Of course, only a small percentage of customers will want to pay more to get more. However, it doesn’t take very many buyers to generate a lot of money with back-end products. In fact, most successful vendors make most of their money on the back-end.

Vendors should strive to have a continuity program as their back-end offering.  This is usually a monthly subscription or other program where customers agree to a series of recurring purchases.  If it’s appropriate for your niche, you should try to have a continuity program because it provides a steady and predictable stream of income.  As you add subscribers, you’re not only adding to your income for this month, but for every month in the future.

At ClickBank, vendors with continuity programs make three times more money than those just offering front-end products.

Understanding the Model

 This image shows how customer progress through a sales funnel is relatively predictable, based on the conversion rates between stages. The graphic begins with a lead capture, which in this example is viewed by 500 leads. 40% of those leads convert to the front-end offering, which means 200 front-end sales. 30% of those customers purchase the back-end offering, which means 60 back-end sales.

Lead capture is all about wooing prospects:

  • For prospects who are not ready to buy
  • Offers a free piece of related information
  • Asks for a name and email address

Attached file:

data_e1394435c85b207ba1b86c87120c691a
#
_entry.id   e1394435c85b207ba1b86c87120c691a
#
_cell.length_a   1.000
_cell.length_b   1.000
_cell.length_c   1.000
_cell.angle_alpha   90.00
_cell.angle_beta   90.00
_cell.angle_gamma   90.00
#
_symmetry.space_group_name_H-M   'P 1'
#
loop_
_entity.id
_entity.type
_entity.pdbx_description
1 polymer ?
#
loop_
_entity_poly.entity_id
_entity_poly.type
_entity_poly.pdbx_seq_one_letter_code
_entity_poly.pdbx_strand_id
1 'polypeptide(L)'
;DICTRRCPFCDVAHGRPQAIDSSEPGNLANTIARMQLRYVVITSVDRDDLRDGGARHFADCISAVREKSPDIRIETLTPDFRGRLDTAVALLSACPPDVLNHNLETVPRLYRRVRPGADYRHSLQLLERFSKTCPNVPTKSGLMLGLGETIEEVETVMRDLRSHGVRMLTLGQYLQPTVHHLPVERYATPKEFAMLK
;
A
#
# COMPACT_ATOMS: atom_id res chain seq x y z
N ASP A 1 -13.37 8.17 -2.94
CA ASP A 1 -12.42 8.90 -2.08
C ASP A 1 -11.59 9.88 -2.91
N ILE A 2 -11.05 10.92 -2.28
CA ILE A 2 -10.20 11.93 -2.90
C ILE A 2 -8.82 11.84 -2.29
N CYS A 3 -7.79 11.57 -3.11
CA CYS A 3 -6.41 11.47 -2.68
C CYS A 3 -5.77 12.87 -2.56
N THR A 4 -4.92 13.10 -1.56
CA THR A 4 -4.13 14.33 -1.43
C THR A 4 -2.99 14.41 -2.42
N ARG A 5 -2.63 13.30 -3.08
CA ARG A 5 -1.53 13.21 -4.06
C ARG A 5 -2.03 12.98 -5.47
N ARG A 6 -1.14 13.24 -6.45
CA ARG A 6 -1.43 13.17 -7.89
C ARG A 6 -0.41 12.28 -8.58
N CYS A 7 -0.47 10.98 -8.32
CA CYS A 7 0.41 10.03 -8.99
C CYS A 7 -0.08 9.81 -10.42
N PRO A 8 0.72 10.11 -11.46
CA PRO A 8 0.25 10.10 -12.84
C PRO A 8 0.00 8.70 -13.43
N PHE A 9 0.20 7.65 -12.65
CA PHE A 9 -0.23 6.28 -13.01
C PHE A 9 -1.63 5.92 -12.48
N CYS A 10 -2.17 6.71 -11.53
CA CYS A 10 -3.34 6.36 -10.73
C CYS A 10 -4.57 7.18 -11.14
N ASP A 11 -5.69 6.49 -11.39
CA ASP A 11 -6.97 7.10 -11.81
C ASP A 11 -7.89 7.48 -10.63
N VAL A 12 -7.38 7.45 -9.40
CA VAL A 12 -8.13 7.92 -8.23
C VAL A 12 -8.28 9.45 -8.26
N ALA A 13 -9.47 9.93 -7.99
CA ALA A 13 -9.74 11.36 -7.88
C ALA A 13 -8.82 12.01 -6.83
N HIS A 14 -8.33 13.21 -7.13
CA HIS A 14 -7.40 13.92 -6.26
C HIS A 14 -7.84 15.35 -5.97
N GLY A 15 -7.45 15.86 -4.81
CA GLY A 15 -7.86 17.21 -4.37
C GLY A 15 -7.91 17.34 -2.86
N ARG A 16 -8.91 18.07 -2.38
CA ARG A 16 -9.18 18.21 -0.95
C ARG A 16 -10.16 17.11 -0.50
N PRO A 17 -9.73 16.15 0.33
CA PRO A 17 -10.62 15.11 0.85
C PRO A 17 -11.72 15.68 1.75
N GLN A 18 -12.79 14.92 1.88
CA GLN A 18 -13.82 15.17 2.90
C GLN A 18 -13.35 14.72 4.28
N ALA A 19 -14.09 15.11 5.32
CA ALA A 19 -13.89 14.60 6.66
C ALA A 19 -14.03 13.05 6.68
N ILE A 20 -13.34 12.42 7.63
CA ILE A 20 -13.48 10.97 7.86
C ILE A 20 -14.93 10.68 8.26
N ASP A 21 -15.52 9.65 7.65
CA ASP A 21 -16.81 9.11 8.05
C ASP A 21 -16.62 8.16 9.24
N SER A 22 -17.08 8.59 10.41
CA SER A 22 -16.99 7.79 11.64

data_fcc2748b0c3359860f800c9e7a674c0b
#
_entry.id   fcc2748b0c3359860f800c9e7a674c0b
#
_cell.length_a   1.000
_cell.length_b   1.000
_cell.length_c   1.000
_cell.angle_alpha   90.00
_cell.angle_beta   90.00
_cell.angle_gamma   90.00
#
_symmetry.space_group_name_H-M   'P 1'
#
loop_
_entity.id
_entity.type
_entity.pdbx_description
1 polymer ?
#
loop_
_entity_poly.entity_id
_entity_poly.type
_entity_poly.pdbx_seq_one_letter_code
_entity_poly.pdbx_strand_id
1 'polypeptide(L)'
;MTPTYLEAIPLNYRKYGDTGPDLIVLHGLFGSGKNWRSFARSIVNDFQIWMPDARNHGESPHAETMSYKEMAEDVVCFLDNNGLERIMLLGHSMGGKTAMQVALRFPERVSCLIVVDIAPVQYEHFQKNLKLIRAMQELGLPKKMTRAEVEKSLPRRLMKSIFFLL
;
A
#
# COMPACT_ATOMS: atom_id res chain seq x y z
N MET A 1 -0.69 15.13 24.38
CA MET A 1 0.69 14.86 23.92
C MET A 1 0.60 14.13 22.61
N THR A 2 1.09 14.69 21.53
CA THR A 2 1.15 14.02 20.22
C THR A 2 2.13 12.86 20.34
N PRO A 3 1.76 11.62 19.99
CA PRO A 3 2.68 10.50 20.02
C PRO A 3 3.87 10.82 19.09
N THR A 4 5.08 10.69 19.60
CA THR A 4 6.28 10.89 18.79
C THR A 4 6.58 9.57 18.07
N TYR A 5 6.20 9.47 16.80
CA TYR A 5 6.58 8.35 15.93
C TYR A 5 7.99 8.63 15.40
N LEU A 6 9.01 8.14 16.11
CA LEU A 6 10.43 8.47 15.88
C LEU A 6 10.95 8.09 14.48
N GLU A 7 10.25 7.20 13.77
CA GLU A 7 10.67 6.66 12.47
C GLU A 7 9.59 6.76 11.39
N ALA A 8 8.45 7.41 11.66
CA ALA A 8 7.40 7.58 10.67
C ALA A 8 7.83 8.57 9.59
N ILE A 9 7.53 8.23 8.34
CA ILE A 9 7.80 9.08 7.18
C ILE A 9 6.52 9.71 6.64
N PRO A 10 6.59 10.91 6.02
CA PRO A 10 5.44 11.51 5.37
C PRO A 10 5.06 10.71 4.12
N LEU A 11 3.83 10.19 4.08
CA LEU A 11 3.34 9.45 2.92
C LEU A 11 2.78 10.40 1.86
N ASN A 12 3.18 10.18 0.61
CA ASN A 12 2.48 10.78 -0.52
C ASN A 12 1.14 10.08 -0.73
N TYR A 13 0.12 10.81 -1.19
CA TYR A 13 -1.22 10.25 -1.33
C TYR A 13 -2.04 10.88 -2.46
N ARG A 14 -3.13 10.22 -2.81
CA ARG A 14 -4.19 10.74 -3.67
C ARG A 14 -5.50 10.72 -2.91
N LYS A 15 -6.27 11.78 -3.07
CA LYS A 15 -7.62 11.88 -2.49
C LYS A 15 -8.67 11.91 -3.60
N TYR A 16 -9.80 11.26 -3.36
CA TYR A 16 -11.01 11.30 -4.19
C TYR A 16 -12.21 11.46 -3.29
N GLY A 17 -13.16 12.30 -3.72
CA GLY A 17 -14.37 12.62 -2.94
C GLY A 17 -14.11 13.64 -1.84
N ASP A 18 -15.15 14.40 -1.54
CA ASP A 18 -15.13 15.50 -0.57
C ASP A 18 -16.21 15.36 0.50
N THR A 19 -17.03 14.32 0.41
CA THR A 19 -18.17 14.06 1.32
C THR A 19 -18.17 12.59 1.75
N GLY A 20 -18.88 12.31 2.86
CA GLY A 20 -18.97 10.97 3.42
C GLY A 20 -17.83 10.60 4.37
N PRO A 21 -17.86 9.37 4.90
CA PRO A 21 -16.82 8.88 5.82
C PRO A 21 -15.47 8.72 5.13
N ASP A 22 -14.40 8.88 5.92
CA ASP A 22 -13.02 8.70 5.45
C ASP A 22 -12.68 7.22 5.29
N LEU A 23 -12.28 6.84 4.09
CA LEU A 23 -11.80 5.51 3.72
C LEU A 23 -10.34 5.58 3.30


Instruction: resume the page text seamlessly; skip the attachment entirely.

• Acts as a “sample" of you and your info
  • Generally results in 15-25% more sales

Front-end offerings start people buying:

  • Generally the first product purchased
  • Converts prospects/leads into customers
  • Often priced in the low to medium range
  • The lynchpin of an information business
  • Provides lots of value...But not everything

Back-end offerings let people buy more:

  • Often available to existing customers only
  • Allows customers to pay more to get more
  • Usually more expensive than front-ends
  • Purchased by a small portion of customers
  • Generally accounts for 40-60% of profits

Next Step

Visit our article on How to Select a Topic or Niche.

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  • 0
    Michael Taku

    Good application of the concept by ClickBank University.

  • 0
    Osvaldo Cordero

    I really Appreciate the info you're putting out here for us Owen . Keep it coming  Were all out here looking foward to your next Article.

  • 0
    joseph szanati

    thanks for helping organize thought and thought process to go forward.



  • 0
    Olga Figueroa

    With this information on here, is the Click Bank University really necessary?

  • 0
    Owen Allen


    ClickBank University offers a different sort of help - it's more personalized and interactive. I see it as complementary to the Knowledge Base. It can be a valuable resource but not everyone needs it.

    If you feel like you have a solid grounding and want to get started based on what you've read in the KB, and don't feel like you need CBU, then power to you.